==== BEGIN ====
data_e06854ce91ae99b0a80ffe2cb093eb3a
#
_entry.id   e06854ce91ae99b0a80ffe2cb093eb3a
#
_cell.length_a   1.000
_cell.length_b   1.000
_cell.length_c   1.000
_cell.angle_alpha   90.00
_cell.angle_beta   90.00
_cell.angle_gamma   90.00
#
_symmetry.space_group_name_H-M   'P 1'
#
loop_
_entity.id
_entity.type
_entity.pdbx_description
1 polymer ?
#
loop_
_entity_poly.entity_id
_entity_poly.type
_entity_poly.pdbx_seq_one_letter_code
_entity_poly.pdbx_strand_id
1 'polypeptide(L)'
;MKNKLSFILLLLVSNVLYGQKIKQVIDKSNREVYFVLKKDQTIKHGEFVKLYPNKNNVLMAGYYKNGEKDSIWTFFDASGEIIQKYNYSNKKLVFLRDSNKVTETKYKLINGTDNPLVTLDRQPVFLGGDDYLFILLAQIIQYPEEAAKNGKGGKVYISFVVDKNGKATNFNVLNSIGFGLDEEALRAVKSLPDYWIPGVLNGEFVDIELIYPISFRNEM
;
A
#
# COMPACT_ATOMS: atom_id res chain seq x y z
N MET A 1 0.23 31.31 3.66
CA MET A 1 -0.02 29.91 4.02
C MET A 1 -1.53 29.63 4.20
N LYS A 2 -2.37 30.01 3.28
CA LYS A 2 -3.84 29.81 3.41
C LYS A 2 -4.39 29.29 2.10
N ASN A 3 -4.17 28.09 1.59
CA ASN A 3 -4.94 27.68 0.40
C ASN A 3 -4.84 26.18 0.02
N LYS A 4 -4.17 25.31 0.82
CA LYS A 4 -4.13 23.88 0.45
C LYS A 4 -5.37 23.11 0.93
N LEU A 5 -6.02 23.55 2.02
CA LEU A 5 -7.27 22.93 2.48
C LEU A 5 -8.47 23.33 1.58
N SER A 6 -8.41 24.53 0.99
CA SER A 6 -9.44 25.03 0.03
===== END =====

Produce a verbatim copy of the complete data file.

data_e06854ce91ae99b0a80ffe2cb093eb3a
#
_entry.id   e06854ce91ae99b0a80ffe2cb093eb3a
#
_cell.length_a   1.000
_cell.length_b   1.000
_cell.length_c   1.000
_cell.angle_alpha   90.00
_cell.angle_beta   90.00
_cell.angle_gamma   90.00
#
_symmetry.space_group_name_H-M   'P 1'
#
loop_
_entity.id
_entity.type
_entity.pdbx_description
1 polymer ?
#
loop_
_entity_poly.entity_id
_entity_poly.type
_entity_poly.pdbx_seq_one_letter_code
_entity_poly.pdbx_strand_id
1 'polypeptide(L)'
;MKNKLSFILLLLVSNVLYGQKIKQVIDKSNREVYFVLKKDQTIKHGEFVKLYPNKNNVLMAGYYKNGEKDSIWTFFDASGEIIQKYNYSNKKLVFLRDSNKVTETKYKLINGTDNPLVTLDRQPVFLGGDDYLFILLAQIIQYPEEAAKNGKGGKVYISFVVDKNGKATNFNVLNSIGFGLDEEALRAVKSLPDYWIPGVLNGEFVDIELIYPISFRNEM
;
A
#
# COMPACT_ATOMS: atom_id res chain seq x y z
N MET A 1 0.23 31.31 3.66
CA MET A 1 -0.02 29.91 4.02
C MET A 1 -1.53 29.63 4.20
N LYS A 2 -2.37 30.01 3.28
CA LYS A 2 -3.84 29.81 3.41
C LYS A 2 -4.39 29.29 2.10
N ASN A 3 -4.17 28.09 1.59
CA ASN A 3 -4.94 27.68 0.40
C ASN A 3 -4.84 26.18 0.02
N LYS A 4 -4.17 25.31 0.82
CA LYS A 4 -4.13 23.88 0.45
C LYS A 4 -5.37 23.11 0.93
N LEU A 5 -6.02 23.55 2.02
CA LEU A 5 -7.27 22.93 2.48
C LEU A 5 -8.47 23.33 1.58
N SER A 6 -8.41 24.53 0.99
CA SER A 6 -9.44 25.03 0.03